• For concerns about pathogens and STDs, using an anti-bacterial wipe (or 70% alcohol solution wipe) on your rope will generally kill all harmful pathogens.
  • Hanging your rope in direct sunlight for a period of time (1-2 days max) can kill viruses and bacteria to disinfect the rope. But note that UV rays also harm the rope over time, so keep the exposure limited. (Polyester and MFP in particular are more UV resistant, so this method may be best for them.)
  • Most synthetic ropes can be washed, but we recommend doing so by hand with a very mild detergent. Some synthetics can be washed in a machine, but be careful with knotting or abrasion by the agitator. 1See here for more.
  • If you must get natural-fiber rope wet in order to clean it, use cool water and a mild detergent, then air dry the rope under mild tension (see above for more notes on drying).

Conditioning Rope

Synthetic rope doesn’t need any conditioning (though you may want to put specific knots on the ends of the ropes). However, many people prefer to “treat” their natural fiber rope, and jute in particular, to make it less fuzzy and scratchy.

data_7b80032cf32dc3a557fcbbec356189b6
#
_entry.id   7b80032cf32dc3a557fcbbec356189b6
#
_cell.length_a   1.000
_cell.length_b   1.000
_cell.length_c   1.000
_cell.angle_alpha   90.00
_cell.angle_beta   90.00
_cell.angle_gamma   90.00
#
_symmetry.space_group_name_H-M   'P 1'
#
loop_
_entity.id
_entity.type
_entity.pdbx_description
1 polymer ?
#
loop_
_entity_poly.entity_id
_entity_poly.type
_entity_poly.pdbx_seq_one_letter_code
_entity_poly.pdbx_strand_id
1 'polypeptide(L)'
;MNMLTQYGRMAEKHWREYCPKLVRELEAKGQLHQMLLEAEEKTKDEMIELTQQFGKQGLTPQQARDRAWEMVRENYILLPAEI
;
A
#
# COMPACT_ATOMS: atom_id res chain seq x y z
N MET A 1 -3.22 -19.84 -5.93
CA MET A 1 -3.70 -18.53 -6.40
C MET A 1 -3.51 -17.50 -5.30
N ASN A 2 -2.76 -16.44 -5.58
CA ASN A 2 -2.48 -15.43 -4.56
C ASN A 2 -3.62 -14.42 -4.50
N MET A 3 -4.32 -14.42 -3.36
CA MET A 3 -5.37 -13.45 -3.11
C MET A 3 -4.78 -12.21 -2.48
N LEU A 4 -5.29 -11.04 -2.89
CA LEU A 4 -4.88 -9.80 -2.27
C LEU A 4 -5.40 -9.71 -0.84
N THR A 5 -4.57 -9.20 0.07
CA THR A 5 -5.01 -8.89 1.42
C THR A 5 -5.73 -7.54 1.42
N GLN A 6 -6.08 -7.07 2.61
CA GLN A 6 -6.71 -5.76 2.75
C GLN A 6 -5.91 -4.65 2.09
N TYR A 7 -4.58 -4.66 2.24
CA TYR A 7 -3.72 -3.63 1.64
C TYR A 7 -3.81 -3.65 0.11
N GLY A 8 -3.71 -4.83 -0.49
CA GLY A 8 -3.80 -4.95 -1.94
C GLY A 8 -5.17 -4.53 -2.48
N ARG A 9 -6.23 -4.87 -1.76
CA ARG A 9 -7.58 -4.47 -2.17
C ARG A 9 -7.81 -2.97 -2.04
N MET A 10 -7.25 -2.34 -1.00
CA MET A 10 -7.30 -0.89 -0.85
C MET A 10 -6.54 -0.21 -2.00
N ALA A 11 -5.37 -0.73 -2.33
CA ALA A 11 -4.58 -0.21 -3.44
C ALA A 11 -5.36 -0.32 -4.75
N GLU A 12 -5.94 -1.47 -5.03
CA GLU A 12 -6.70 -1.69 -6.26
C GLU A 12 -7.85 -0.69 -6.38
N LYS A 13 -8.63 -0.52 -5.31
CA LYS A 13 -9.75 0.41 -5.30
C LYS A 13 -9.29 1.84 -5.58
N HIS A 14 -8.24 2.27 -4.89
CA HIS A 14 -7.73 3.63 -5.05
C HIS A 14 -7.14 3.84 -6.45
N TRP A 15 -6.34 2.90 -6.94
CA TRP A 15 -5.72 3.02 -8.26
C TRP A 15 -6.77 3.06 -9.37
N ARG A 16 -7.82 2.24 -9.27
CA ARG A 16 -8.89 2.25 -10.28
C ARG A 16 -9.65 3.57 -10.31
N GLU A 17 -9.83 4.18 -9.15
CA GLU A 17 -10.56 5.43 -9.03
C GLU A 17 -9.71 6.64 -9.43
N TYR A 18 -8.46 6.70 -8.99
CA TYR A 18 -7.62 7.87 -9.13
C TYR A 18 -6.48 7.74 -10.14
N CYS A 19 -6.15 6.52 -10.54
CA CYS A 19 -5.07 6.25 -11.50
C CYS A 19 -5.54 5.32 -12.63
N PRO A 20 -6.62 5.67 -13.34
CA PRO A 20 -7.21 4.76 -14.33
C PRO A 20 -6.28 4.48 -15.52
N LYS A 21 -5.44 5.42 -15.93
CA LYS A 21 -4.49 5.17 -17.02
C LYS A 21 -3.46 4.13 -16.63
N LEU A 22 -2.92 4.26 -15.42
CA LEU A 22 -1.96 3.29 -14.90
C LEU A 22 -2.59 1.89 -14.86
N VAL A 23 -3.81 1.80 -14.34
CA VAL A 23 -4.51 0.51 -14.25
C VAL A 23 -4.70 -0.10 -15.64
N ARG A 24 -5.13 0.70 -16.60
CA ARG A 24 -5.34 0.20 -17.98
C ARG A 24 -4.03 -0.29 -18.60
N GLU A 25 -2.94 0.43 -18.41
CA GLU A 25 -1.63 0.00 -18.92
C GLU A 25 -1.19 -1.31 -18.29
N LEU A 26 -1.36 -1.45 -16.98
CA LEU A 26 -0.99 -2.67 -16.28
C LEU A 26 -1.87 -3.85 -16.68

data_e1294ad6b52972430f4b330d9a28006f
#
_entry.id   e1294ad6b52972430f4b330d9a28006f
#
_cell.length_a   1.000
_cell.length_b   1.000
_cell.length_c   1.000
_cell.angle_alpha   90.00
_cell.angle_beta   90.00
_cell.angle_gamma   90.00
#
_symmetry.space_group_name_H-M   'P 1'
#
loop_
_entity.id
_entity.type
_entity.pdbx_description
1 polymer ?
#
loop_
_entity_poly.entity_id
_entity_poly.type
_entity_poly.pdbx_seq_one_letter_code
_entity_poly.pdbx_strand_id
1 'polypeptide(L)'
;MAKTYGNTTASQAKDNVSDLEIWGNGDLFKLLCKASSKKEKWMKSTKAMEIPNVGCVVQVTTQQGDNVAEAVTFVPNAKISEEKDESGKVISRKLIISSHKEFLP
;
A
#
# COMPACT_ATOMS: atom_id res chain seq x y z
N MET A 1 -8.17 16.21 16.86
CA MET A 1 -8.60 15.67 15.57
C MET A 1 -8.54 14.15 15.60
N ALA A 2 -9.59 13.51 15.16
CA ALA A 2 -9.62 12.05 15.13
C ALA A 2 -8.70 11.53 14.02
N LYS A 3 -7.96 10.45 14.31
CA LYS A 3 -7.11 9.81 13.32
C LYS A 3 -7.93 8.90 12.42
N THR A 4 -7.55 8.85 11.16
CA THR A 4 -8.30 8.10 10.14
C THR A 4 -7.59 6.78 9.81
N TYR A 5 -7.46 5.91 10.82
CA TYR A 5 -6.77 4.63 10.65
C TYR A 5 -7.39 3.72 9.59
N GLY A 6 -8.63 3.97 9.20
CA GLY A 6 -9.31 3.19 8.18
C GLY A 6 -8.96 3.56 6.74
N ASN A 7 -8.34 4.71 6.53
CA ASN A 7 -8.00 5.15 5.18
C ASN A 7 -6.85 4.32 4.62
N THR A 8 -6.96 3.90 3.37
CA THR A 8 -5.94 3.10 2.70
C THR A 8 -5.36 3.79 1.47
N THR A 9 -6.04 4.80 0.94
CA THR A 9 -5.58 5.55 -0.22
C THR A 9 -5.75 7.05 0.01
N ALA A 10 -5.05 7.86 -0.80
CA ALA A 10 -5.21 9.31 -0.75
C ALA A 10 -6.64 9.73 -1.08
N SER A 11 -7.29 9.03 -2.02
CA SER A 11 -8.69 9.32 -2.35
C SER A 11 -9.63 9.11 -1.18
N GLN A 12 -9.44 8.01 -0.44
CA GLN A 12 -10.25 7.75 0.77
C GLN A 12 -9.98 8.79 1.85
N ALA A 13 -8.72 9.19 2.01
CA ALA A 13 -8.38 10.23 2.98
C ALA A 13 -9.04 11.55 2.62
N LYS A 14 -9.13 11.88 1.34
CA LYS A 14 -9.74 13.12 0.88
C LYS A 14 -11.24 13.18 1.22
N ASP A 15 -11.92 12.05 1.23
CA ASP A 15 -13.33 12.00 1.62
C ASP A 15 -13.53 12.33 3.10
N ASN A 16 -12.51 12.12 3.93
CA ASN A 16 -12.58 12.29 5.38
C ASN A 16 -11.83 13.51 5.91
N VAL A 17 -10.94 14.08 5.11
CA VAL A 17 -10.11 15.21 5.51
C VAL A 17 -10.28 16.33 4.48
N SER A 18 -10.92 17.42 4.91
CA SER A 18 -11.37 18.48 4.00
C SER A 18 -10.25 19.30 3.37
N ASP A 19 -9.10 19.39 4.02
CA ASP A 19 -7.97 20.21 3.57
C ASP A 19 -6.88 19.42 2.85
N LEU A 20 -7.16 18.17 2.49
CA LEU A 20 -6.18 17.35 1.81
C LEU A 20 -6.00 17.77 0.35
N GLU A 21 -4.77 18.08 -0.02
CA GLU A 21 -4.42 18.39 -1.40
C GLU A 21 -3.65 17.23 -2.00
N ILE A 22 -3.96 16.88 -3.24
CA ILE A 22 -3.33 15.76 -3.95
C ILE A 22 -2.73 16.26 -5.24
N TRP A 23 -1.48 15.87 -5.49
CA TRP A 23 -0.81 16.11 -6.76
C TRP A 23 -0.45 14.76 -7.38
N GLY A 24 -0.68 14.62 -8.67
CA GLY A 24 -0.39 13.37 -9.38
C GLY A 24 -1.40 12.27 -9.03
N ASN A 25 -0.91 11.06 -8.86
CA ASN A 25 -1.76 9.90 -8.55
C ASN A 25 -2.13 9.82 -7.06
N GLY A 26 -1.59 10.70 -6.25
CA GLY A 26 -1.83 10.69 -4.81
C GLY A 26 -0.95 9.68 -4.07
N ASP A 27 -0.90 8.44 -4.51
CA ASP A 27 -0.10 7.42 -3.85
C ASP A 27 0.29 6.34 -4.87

• There are a few methods you can use to remove some of the “fuzz” on natural fiber rope:
    • twist the rope around a carabiner and run it back and forth through the twist
    • pass the rope through a natural gas flame, near the nozzle (where the flame is blue); avoid using the flame from candles, wood, or other non-gas sources as the combustion temperature is higher and may scorch your rope
    • tumble loose rope in a clothes dryer on the lowest heat setting for five minutes
  • Normal use will transfer oils onto the rope, which should keep it from drying out. However, should you need to condition your rope (whether new or used), the best approach is to use the same treatment (if any) originally applied to your rope. If you’re unsure which treatment was used, apply a small amount of mineral oil (or other oils that will not turn rancid) to a clean cloth and rub the cloth across sections of the rope, one small area at a time.
  • Some people also prefer to wax their rope after oiling it. Beeswax is the most recommended method. Rubbing a small amount along the length of the rope can improve its feel and handling. Waxing can also help to minimize shedding and reduce friction without significantly affecting the way it holds knots. For photographers, wax also adds a little shine to the rope.
  • You can also find or prepare a mix of oil and wax to apply at the same time to the rope (for example, butcher block conditioner is a mix of mineral oil and beeswax).
  • With all of these methods, it’s better to do a little at a time. You can always make another pass, but it’s nearly impossible to repair the negative effects of overdoing it.
Additional Resources